MI Northern Ireland Market Report

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13 March 2018

Global grain markets saw a mixed week of trading last week (Friday 2 - Friday 9 March) centred upon news from the United States.

Market movement has been driven in part by the USDA World Agricultural Supply and Demand Estimate (WASDE), USDA crop reports and reported profit taking in the Chicago wheat futures market. Additionally, markets have reacted to fears over possible agricultural impacts from the Trump administration’s steel and aluminium tariff announcement.

Prices for imported feed grains have risen sharply in early 2018 in Northern Ireland, in particular for feed barley. The cost of imported feed barley is now the highest in four years and above that for feed wheat for the first time since mid-2015 (read more here)

The March USDA WASDE projected 2017/18 US maize exports to reach 56.52Mt, up 4.45Mt from the February projection. Higher export levels are lowering projected ending stocks, leading to a bullish view on US maize. The market view toward maize was typified by the trading positions held by funds on Chicago maize futures, collectively taking the most bullish position since June 2016.

Ukrainian grain crops are reported to be in the “best condition in four years” (UkrAgroConsult), due to a benign winter. The 2018/19 wheat crop is forecast at 26.3Mt, slightly higher (1%) year on year. Exports are forecast to increase by 0.5Mt over the same period to 17Mt. Ukrainian barley output is forecast at 8.7Mt next season, up 5% on the year, with exports expected to increase by 0.5Mt to 5Mt.

Global oilseed prices fell last week, despite sharp cuts to expectations of Argentine soyabean production due to the continuing drought. The main factor for the price falls is the potential for a trade war between the US and some of its key trading partners. UK rapeseed prices followed the global trend and declined sharply Friday-Friday.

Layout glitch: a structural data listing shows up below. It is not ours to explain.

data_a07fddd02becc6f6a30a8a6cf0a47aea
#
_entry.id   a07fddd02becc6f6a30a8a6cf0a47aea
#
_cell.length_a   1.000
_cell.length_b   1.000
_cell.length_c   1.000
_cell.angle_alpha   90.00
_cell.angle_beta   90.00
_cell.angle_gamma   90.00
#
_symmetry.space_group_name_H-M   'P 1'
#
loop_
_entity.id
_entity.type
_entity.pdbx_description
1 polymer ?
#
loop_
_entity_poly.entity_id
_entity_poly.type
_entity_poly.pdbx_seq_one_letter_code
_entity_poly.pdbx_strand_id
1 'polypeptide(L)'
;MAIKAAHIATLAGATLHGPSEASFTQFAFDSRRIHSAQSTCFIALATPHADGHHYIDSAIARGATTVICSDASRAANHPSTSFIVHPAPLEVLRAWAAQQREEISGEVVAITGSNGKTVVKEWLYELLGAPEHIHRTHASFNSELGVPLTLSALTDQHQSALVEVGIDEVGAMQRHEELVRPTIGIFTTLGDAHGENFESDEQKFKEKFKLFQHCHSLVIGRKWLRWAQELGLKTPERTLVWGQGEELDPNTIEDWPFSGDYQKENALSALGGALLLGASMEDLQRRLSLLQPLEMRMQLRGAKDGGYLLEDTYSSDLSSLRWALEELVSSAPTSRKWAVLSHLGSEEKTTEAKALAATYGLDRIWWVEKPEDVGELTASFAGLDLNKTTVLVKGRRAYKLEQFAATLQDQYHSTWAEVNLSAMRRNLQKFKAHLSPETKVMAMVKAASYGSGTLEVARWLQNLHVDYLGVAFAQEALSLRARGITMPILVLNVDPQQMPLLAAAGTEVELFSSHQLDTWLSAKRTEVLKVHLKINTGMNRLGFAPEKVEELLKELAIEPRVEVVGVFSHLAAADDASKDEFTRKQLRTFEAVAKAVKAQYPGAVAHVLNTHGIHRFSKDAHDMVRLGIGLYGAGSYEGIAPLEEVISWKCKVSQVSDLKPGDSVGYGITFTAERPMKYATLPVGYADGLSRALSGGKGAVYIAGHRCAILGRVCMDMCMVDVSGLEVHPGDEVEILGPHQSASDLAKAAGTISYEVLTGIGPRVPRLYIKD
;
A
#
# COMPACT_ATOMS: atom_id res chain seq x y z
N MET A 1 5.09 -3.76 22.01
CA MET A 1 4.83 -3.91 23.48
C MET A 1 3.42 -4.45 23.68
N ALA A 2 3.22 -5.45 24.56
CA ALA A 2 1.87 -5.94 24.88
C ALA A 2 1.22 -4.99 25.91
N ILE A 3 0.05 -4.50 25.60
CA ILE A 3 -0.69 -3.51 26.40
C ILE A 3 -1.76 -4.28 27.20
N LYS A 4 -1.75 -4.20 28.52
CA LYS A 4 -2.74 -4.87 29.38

Argentina soyabean output was cut sharply (-7Mt) to 47Mt in the latest WASDE, as a result of continuing drought in the country. This reduction now means global output is pegged some 3Mt below forecast demand this season (2017/18) by the USDA. If confirmed, this would result in a drawdown in global soyabean stocks, when a further increase was previously expected. However, the Buenos Aires Grain Exchange forecast the Argentine soyabean crop even smaller (at 42Mt) on Thursday, 15.5Mt below last season’s crop (57.5Mt).

The Brazilian soyabean crop is now forecast at 113Mt by Conab (Brazilian government supply agency), up 1.5Mt from last month and less than 1Mt below last season’s record. The USDA also increased its forecast by 1Mt on Thursday to 113Mt. Higher output from Brazil may soften some of the impact from lower Argentine production.